Writing at John Goodman’s Health Policy Blog, Linda Gorman questions the claim that failure to expand Medicaid will cause up to 17,000 deaths per year. Although I’m very much in favor of Medicaid expansion in every state, Linda’s post is thoughtful and detailed, and I always like to see data and claims deconstructed and thoroughly examined rather than just accepted. Linda focuses particularly on data that purports to show a steady decline in nonelderly adult mortality rates in states that expanded Medicaid long before the ACA, including New York, Maine and Pennsylvania. She points out that the World Trade Center attack creates a spike in the mortality rate graph at the time that Medicaid was expanded in NY, leading to a subsequent decrease in death rates the following year. And the availability of antiretroviral therapies for HIV have dramatically lowered mortality rates from HIV since the mid-90s, which could explain some of the lowered mortality rates – particularly in NY – over the past 15 years or so. HIV is an interesting discussion point though, since the government has a program to help people pay for their HIV meds even if they are uninsured. Unfortunately, there are plenty of other medical conditions that are similarly expensive to treat but do not have assistance programs available for uninsured people – hence the need for expanded Medicaid or something similar. Although this is certainly a discussion that pertains to ways the ACA could be improved, the question of whether or not to expand Medicaid was summarily answered by the ACA – it was a given when the law was written. It was only in 2012 when SCOTUS ruled that states couldn’t be penalized for opting out of Medicaid expansion that the complications and coverage gap issue arose.
For a post that’s sure to generate opinions on both sides of the issue, read Jonena Relth‘s article at Healthcare Talent Transformation. She presents a compelling argument, and her point is valid: For people who already had good health insurance and affordable premiums, the ACA doesn’t necessarily improve things from an individual perspective. That is especially true if your income is high enough that you don’t qualify for subsidies in the exchange. I wrote last fall about our family being in a similar situation, but my perspective is a little different. I’ll admit that the possibility of having to change providers is not something that I’m excited about. But overall, those of us who have had good access to a wide variety of providers in the past might be putting too much emphasis on broad networks and being able to choose any doctor we want. This New Republic article on that subject is a very good one. This topic isn’t one that’s likely to be settled anytime soon, as it’s very personal and everyone has a different situation. The law directly impacts a large number of people, and while many are ecstatic about having access to healthcare for the first time in years, others are less than thrilled at having to pay more for their coverage or switch to a new plan when they were happy with their old policy. For some people who are having to switch to more robust coverage – at a higher price – one possibility for improving the ACA would be the addition of a “copper” level plan in the individual market, allowing people who prefer a higher out-of-pocket exposure (in trade for lower premiums) to purchase a less expensive option that is still ACA-compliant (under slightly relaxed standards).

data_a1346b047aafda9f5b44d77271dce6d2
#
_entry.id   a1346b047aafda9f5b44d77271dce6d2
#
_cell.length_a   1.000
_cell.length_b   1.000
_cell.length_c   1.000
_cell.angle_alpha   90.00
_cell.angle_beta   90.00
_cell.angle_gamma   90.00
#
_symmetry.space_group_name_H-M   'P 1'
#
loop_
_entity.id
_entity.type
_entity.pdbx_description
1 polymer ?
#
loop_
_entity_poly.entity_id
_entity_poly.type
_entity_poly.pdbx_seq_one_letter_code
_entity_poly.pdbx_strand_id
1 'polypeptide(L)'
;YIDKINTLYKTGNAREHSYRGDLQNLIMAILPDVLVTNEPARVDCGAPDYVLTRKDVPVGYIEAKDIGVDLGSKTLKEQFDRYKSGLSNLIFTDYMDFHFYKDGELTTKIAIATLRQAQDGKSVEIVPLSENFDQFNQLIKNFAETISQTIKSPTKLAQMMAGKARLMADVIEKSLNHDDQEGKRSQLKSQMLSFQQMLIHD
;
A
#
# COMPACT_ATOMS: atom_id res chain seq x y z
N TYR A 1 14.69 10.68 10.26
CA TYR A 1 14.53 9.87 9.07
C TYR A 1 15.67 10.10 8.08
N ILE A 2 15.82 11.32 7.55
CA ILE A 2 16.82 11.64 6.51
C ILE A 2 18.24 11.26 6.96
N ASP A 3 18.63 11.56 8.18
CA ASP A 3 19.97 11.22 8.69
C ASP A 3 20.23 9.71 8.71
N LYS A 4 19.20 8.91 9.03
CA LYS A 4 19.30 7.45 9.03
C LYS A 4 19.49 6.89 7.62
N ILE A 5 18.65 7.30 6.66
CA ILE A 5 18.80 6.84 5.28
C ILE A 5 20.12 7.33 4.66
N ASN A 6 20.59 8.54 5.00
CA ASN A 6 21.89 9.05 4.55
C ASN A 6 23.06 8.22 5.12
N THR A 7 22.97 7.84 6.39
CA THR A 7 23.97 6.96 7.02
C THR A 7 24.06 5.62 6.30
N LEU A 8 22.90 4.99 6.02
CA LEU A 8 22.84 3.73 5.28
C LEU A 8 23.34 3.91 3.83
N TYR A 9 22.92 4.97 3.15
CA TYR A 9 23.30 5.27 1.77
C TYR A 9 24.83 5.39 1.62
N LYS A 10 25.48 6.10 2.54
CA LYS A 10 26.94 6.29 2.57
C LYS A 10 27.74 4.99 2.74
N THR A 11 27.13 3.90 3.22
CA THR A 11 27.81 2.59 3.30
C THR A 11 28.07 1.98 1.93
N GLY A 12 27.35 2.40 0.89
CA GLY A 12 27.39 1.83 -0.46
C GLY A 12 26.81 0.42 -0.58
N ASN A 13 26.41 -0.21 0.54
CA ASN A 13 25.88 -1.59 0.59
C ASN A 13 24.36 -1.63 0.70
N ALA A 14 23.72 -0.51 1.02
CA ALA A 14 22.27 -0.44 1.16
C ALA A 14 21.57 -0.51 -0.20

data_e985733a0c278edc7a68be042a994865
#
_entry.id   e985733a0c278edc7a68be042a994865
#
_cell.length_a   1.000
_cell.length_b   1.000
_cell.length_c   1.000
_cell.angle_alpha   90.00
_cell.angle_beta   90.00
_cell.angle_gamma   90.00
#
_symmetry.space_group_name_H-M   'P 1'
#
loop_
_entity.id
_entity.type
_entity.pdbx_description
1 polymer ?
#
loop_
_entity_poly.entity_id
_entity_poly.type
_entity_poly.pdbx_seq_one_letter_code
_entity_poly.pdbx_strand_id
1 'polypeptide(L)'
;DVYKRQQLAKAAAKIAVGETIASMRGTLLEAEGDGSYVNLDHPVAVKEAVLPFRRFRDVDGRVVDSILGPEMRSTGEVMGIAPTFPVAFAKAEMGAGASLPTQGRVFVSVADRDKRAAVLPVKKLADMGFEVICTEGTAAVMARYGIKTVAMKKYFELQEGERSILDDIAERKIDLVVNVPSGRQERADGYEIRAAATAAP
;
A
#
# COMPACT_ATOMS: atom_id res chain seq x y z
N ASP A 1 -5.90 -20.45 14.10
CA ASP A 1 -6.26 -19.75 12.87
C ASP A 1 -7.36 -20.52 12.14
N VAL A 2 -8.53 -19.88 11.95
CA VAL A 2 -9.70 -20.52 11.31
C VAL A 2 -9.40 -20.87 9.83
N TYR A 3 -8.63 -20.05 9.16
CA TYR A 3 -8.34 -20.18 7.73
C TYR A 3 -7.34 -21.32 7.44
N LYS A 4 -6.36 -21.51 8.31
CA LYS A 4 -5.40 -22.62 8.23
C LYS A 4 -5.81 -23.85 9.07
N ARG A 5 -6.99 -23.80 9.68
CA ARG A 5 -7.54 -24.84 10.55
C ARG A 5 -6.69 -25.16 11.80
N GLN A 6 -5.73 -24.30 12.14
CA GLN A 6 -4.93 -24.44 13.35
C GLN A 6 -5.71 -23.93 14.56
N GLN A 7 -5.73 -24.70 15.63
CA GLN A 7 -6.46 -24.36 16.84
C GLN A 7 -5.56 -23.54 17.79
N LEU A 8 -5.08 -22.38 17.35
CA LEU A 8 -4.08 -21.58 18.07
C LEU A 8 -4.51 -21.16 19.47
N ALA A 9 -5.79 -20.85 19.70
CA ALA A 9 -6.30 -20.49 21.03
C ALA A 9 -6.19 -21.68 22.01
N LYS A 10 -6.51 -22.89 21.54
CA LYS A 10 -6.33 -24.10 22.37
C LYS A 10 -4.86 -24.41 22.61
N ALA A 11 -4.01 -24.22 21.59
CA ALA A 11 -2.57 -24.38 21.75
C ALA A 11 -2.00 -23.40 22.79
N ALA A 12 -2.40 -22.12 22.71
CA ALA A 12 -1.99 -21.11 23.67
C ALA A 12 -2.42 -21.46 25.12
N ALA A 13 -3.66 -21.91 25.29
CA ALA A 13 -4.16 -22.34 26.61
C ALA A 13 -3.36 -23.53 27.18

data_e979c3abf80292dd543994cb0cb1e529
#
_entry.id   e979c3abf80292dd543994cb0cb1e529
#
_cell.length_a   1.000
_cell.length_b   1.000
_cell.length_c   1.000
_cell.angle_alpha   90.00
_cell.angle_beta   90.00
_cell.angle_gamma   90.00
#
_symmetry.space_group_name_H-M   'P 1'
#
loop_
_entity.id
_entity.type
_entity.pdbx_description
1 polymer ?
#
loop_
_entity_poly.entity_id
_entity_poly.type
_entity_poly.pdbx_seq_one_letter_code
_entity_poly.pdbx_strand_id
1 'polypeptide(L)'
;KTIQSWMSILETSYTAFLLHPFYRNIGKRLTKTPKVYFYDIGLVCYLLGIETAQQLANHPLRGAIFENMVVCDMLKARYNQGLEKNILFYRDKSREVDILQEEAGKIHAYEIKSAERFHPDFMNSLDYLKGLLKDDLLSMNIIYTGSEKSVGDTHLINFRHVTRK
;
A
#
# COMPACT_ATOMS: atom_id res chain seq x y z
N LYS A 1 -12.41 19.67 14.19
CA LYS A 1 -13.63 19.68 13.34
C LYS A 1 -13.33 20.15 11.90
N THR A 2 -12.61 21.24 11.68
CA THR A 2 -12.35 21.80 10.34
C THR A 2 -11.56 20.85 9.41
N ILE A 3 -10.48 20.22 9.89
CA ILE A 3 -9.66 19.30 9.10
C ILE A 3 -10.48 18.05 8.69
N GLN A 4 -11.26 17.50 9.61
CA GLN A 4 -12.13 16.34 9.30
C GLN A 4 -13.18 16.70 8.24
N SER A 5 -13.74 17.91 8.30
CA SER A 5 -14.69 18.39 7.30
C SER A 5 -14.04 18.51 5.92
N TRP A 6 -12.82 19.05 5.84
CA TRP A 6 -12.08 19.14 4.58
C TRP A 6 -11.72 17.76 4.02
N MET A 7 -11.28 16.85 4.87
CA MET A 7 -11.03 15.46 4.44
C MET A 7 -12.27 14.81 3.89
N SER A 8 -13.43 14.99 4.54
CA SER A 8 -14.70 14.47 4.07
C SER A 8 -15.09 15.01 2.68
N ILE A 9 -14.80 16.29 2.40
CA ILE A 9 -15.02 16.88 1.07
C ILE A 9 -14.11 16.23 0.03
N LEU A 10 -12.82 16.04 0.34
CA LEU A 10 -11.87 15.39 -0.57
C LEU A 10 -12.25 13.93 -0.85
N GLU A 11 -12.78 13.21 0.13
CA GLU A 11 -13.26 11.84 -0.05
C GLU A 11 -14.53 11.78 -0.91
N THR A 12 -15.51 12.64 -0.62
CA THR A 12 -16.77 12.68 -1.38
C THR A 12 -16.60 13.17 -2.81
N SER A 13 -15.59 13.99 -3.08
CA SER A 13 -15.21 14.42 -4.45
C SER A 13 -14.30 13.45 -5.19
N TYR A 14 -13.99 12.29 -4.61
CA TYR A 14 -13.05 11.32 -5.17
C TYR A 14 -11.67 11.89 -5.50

My own contribution to ways the ACA could be improved is about the new open enrollment window in the individual health insurance market, and a suggestion for making it a smoother process. Some sort of open enrollment (followed by a time when coverage cannot be purchased) is essential now that health insurance is guaranteed issue, because year-round enrollment would result in too much adverse selection. Group plans are guaranteed issue, and they all have open enrollment windows – you cannot just enroll in your employer’s plan anytime you want. Qualifying events that result in a special open enrollment are spread out across the whole year, but do we really want to compress all of the remaining enrollments and plan changes into one open enrollment window for everyone? It might make more sense to spread them out across the year in order to provide better customer service and allow carriers and exchanges to function more efficiently. I’ve also included some ideas from Families USA on ways the ACA could be improved and how to make the enrollment process work better in future years.
That does it for this Ways the ACA Could Be Improved edition. Be sure to check out the next Health Wonk Review, being hosted by Jason Shafrin at Healthcare Economist on May 8. If you’ve got a blog and write about healthcare issues, send him your best recent post!